When hunters or woodsmen become confused in a strange part of the forest the worst thing they could do would be to become excited or terrified. Instead of shrieking and wildly running in search of the lost trail, they stop and consider. They look at the sun; they try to recall the direction they have come; they study the bark on the trees and note on which side the strongest limbs are found; they mark which way the streams run, the trend of the land, and take account of every prominent land-mark. Having looked and thought they reach a conclusion as to the way they ought to travel.
This may illustrate what ought to be done in our national and industrial life. It is not a time for passion and frenzy, but for patient observation and calm reflection and wise action. Politicians with party victories to gain, extravagant orators who merely wish to inflame the working men and turn them into a mob, great, wealthy corporations whose sole aim is to turn millions into billions of dollars cannot be trusted in the present emergency. They cannot lead us to a place of safety. We must turn to men whose justice equals their intelligence; whose benevolence equals their power; whose love of country surpasses their love of party and, far above their love of wealth, towers their love of human beings. Surely our land must possess many such men. If it does not we have, indeed, reached a sad page of our history!
Those bewildered sometimes travel in a circle. In our industrial life we are perhaps doing the same thing. Every few years we come to our old starting point; and, setting out again, we encounter the familiar objects of overgrown Have and inordinate Want, of strikes and lockouts, of armies and mobs. It is time for us to change our direction. We should find a path running by the way of a more unselfish adjustment of work and wages, a more equitable distribution of profits, of greater integrity both in employers and employed, of confidence between those who work with mind and hand.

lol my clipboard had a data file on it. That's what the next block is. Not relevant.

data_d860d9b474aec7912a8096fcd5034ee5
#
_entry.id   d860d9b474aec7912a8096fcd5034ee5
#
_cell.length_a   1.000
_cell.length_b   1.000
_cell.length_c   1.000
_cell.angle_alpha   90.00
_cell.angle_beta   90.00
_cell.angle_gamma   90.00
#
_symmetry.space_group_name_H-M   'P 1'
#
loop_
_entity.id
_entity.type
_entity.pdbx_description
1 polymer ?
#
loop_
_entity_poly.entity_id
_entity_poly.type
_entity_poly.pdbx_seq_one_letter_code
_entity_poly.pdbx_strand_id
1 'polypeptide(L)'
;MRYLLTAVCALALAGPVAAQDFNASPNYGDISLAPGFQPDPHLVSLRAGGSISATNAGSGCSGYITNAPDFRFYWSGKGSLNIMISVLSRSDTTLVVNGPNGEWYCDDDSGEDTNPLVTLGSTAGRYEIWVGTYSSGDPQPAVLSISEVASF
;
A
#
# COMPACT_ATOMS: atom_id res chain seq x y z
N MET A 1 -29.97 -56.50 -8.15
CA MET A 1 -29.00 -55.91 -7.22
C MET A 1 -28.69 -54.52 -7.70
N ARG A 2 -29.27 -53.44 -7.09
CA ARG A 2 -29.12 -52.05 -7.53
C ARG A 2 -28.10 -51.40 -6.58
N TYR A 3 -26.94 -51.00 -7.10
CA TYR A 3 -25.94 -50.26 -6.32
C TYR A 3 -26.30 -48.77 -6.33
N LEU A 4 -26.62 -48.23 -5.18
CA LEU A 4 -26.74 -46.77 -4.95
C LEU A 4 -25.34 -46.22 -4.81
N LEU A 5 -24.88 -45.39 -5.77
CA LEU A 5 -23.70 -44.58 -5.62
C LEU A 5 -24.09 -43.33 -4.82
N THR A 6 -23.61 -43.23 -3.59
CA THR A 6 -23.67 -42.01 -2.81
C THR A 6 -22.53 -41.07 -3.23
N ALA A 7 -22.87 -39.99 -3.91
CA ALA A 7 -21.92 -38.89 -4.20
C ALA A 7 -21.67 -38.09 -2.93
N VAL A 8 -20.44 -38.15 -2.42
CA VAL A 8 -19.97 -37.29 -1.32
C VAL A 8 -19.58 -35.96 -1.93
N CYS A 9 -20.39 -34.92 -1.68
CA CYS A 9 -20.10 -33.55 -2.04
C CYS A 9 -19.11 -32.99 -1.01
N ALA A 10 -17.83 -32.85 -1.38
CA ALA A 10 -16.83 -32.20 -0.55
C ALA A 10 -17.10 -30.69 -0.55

Woodsmen sometimes know which way they ought to go to escape their entanglement, but are over-taken by a strange hallucination that prevents them from taking it. They will not trust their compass. They know they ought to go north but the needle seems to point west. If they are wise they do not set their judgment against the unfailing law of earth which draws every needle toward its pole. At such times they take the compass in their hand, close their eyes, turn around, and, then, looking at the needle, without questioning its accuracy they shape their course in the way its quivering point directs.